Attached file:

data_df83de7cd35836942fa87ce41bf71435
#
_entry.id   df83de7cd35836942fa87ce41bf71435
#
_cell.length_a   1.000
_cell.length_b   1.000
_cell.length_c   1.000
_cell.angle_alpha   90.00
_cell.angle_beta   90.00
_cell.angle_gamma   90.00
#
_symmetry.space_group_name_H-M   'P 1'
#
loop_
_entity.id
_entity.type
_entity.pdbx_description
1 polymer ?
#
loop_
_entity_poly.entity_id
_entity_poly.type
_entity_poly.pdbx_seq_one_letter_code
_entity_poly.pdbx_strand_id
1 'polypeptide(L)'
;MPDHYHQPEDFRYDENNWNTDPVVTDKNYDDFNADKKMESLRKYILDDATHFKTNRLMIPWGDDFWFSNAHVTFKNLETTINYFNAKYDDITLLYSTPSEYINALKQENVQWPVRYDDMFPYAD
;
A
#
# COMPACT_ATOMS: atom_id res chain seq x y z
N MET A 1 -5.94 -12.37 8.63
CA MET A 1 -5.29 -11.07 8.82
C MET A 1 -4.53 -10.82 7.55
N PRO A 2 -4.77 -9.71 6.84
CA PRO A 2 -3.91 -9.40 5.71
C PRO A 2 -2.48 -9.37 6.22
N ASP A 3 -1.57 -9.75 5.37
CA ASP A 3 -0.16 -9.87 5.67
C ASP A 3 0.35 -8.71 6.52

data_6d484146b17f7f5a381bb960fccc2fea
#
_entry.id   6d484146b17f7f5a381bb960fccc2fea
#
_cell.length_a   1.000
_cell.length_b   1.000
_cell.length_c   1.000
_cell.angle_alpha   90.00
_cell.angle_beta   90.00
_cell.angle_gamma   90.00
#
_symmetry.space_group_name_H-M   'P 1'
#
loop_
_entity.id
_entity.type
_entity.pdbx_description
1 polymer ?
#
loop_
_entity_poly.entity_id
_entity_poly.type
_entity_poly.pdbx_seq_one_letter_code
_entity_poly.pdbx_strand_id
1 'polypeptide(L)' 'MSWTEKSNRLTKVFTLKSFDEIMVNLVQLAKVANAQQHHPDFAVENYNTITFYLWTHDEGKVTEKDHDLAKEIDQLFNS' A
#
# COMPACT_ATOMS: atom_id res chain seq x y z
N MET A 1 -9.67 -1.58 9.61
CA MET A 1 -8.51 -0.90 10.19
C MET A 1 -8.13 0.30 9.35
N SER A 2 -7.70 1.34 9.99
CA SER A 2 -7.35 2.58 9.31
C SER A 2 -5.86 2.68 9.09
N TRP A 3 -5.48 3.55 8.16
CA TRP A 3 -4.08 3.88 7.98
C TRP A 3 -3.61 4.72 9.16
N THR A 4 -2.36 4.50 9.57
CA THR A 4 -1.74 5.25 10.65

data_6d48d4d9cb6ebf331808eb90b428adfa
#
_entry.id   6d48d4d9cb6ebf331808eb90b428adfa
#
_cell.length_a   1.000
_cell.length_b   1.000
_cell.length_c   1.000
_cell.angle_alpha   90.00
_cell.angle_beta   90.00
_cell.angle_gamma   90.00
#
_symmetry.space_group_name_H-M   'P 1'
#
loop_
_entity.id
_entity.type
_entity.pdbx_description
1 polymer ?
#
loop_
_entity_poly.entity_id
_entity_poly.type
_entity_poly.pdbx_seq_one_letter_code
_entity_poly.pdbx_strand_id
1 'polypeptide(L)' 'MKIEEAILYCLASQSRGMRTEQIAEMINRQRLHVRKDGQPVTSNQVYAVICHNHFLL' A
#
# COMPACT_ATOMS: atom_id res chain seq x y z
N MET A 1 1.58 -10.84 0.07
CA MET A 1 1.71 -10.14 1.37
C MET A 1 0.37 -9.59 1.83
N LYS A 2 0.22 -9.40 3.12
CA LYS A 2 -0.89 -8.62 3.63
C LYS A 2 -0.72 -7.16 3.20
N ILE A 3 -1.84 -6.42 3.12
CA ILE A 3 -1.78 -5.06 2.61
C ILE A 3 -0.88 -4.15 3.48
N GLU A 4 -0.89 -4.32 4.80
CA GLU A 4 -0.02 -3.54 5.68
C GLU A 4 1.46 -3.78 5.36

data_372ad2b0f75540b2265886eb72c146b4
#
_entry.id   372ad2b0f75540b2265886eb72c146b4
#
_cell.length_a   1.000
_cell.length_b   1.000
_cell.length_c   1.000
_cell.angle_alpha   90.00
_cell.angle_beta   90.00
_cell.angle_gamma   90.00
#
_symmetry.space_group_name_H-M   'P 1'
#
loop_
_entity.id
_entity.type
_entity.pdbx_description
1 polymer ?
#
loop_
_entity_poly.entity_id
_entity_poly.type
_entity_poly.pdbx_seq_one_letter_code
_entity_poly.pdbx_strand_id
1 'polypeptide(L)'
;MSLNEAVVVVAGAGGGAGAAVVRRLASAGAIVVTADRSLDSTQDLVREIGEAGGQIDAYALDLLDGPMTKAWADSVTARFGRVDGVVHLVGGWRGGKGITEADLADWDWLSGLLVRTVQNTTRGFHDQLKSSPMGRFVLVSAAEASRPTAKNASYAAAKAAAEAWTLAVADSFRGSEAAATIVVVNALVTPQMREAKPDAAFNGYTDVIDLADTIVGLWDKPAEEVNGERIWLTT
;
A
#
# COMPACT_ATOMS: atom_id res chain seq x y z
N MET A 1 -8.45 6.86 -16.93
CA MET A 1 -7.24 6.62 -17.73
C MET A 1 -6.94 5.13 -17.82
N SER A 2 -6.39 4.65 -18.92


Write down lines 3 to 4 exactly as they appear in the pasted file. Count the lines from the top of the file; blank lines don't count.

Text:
_entry.id   df83de7cd35836942fa87ce41bf71435
#